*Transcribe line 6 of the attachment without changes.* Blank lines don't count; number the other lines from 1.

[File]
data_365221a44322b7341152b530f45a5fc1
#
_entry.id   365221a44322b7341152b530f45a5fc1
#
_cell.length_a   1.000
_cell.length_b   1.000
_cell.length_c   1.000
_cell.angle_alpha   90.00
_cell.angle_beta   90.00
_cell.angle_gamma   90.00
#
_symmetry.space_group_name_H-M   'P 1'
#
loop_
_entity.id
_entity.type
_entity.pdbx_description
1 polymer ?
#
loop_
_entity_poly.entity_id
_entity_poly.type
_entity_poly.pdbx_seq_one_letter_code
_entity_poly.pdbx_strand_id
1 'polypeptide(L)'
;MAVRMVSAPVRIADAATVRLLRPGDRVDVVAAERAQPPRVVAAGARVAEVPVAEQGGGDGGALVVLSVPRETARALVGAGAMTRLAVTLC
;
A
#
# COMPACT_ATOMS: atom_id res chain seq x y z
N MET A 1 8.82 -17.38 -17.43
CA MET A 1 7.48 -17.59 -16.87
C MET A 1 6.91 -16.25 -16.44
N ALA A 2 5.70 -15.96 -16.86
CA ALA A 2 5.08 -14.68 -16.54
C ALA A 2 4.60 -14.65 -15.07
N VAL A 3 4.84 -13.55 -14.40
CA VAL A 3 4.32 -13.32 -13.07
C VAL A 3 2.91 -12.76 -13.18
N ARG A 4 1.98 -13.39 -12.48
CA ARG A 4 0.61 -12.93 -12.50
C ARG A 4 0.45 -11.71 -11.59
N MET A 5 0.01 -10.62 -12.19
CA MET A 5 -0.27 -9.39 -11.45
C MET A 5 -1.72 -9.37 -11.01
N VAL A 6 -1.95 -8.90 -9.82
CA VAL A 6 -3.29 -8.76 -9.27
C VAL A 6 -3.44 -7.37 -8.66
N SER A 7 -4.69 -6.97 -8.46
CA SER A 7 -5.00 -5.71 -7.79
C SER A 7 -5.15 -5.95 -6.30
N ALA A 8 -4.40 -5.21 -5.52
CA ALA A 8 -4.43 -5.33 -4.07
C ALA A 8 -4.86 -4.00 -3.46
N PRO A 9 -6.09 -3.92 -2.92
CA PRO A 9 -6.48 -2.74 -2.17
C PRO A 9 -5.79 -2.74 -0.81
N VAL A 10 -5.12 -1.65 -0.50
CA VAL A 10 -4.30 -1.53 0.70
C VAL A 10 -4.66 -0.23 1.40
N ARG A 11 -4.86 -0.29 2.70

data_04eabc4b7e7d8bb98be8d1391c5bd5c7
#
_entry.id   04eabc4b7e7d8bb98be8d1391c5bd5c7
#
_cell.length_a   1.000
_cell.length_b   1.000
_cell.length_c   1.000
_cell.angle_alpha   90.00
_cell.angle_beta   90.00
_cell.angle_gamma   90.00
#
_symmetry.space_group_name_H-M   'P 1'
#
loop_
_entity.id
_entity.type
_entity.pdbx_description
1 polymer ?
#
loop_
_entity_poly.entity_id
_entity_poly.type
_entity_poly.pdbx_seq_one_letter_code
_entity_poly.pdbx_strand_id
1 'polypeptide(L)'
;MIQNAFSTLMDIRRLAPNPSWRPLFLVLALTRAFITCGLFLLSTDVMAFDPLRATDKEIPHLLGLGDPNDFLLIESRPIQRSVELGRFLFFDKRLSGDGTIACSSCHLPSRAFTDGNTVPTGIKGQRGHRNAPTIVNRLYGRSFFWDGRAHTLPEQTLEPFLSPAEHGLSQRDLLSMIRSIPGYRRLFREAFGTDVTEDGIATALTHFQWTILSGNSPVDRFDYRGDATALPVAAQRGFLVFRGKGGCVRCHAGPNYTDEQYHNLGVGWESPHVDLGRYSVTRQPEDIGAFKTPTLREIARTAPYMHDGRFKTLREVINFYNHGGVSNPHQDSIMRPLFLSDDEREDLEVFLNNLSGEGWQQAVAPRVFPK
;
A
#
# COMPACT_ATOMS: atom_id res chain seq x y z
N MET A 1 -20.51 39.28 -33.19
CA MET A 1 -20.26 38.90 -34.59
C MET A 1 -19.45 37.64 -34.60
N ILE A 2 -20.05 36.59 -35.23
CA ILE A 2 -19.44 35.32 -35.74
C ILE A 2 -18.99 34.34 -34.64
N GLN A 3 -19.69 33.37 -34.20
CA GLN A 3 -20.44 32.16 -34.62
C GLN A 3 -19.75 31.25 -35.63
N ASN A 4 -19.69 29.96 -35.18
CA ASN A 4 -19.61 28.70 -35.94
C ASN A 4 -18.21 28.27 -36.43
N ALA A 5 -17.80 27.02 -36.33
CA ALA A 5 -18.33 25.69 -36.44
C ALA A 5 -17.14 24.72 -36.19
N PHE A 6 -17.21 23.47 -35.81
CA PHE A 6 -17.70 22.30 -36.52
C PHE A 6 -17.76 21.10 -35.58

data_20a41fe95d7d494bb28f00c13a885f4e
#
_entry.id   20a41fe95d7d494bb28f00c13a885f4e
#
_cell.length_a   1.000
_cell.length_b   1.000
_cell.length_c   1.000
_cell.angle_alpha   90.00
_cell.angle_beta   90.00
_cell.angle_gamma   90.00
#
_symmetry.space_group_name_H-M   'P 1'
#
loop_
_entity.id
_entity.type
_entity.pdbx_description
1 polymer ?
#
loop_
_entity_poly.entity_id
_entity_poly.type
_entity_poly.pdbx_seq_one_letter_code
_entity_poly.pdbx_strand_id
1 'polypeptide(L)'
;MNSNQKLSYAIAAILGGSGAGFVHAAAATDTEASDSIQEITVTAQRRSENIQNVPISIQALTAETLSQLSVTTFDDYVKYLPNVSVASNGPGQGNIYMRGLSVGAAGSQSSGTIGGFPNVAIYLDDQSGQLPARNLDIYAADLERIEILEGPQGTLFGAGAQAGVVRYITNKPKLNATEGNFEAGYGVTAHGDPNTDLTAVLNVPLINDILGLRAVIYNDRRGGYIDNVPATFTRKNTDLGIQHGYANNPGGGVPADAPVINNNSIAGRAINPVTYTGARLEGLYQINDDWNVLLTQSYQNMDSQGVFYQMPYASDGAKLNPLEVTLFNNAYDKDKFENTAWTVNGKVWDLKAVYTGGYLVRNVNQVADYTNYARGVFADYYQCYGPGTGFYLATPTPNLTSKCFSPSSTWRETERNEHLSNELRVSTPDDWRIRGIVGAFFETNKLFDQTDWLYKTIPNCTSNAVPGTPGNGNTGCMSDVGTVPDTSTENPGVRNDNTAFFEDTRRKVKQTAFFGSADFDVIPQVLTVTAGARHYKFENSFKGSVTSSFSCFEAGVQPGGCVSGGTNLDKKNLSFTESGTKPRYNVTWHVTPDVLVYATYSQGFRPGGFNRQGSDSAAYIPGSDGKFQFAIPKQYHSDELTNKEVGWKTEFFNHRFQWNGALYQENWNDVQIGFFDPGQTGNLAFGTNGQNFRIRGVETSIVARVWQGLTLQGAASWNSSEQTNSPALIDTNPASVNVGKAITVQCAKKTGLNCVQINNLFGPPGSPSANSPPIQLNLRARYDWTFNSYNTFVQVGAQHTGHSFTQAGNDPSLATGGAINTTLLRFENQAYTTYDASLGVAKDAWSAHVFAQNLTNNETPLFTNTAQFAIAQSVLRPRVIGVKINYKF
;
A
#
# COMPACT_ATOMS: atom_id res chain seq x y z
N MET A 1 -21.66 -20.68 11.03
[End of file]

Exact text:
_cell.length_b   1.000